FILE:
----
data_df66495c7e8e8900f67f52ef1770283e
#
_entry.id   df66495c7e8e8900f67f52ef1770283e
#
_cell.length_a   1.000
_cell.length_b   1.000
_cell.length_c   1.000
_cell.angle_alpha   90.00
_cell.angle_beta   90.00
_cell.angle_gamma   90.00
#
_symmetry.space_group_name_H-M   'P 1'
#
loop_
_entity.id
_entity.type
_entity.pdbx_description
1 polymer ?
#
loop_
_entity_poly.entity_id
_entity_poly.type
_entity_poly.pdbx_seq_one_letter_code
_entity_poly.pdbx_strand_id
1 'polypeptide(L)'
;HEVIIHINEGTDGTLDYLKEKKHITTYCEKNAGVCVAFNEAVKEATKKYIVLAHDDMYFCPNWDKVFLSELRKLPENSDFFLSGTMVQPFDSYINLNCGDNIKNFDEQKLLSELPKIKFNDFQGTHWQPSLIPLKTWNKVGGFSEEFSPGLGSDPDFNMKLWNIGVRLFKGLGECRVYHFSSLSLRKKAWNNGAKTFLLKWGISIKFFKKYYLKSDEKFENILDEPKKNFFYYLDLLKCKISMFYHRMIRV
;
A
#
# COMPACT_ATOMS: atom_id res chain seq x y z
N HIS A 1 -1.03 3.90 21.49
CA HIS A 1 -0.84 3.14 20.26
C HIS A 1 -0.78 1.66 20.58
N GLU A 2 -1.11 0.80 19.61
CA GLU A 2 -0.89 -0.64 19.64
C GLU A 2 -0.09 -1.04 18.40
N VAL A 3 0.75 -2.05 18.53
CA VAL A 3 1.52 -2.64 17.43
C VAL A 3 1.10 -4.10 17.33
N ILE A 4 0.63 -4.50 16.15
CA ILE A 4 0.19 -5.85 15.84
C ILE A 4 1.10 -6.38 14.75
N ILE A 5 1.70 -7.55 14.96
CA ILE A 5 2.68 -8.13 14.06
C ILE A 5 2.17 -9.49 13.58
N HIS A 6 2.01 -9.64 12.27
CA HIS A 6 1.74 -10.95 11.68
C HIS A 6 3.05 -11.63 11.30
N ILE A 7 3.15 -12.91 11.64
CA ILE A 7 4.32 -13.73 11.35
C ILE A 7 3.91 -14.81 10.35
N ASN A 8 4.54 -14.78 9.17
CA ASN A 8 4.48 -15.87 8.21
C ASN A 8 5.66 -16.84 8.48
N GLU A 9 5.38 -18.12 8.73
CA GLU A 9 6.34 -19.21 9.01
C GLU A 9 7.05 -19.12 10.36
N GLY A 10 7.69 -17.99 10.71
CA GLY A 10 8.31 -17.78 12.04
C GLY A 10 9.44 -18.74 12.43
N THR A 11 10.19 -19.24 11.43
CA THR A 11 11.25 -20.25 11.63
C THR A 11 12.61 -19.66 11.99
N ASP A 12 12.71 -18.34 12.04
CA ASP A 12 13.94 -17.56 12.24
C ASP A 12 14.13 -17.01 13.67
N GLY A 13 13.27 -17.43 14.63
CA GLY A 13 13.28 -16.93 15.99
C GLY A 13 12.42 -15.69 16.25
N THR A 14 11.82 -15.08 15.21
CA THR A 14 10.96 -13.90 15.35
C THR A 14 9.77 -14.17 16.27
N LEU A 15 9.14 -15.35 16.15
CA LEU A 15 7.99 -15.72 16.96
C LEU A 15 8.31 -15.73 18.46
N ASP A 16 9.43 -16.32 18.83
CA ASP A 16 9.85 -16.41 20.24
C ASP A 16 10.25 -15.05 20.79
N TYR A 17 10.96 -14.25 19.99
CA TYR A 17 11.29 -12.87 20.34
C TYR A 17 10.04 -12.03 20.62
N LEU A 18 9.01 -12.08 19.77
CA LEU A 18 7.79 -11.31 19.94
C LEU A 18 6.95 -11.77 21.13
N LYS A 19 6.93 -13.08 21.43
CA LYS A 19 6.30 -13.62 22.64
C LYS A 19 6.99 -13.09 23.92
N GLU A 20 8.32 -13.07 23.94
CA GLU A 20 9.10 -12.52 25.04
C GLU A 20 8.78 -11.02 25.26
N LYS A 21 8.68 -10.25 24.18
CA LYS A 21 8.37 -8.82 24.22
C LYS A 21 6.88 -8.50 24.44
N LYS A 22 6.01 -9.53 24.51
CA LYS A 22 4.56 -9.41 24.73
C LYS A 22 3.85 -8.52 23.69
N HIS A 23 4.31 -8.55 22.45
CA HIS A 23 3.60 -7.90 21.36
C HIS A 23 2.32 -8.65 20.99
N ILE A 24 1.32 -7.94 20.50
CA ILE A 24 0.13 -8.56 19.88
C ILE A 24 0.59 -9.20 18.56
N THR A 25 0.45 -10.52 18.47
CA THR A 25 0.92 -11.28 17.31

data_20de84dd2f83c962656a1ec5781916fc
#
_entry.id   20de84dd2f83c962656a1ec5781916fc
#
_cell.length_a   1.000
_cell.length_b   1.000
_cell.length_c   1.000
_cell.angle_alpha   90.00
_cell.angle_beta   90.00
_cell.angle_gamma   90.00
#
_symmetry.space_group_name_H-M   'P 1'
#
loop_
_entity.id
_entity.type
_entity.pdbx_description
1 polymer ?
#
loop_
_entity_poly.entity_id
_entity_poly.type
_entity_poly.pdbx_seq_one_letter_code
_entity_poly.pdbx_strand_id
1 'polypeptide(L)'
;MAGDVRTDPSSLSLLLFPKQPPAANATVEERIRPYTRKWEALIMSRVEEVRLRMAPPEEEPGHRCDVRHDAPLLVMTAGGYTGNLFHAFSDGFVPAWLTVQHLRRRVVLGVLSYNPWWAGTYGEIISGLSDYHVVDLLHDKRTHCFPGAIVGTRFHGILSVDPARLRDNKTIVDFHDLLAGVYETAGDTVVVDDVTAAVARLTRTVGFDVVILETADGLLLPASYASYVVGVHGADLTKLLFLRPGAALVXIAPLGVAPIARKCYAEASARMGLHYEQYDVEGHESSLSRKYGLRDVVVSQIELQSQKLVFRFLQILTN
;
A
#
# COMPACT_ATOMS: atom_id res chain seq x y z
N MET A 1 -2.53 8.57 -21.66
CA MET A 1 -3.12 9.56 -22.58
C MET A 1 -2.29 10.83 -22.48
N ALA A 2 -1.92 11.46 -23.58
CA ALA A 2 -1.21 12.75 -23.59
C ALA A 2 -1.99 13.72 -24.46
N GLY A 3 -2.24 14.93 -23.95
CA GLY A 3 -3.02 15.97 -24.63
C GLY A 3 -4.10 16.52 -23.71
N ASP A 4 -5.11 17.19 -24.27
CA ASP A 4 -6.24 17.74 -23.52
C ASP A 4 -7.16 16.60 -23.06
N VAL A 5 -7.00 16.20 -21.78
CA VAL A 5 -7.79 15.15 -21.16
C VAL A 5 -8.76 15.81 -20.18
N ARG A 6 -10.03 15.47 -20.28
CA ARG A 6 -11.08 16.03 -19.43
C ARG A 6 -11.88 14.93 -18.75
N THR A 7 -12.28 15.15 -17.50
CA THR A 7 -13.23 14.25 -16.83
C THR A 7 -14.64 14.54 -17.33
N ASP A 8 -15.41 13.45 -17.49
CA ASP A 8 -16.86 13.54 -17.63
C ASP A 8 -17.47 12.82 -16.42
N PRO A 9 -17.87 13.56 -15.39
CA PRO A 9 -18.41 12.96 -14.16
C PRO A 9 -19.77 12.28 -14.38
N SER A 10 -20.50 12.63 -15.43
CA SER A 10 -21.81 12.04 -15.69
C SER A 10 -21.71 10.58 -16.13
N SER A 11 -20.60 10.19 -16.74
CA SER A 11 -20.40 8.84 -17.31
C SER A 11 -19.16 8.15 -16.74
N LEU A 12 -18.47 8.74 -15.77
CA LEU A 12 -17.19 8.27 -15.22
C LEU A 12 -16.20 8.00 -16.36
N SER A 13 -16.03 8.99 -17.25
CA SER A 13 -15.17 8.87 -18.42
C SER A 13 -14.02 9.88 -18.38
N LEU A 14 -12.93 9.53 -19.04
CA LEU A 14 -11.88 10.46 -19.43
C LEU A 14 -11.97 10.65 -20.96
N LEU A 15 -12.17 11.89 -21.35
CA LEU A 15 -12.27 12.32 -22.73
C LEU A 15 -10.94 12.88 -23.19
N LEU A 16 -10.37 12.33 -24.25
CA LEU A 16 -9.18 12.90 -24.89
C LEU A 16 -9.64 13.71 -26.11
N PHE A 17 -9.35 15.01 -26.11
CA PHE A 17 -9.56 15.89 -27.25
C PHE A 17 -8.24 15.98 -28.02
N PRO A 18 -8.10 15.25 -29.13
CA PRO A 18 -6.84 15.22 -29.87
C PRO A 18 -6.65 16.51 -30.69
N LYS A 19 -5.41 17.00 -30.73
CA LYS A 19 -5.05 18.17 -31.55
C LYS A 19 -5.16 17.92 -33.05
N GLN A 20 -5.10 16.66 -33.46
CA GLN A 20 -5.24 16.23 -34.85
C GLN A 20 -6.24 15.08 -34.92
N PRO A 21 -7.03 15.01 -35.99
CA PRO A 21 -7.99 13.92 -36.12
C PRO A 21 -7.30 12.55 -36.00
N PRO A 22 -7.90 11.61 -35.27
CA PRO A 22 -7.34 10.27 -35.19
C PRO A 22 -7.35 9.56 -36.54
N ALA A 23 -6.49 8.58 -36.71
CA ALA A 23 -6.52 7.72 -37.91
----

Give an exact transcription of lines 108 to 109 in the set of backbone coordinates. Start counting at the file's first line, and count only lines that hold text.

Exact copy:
#
_cell.length_a   1.000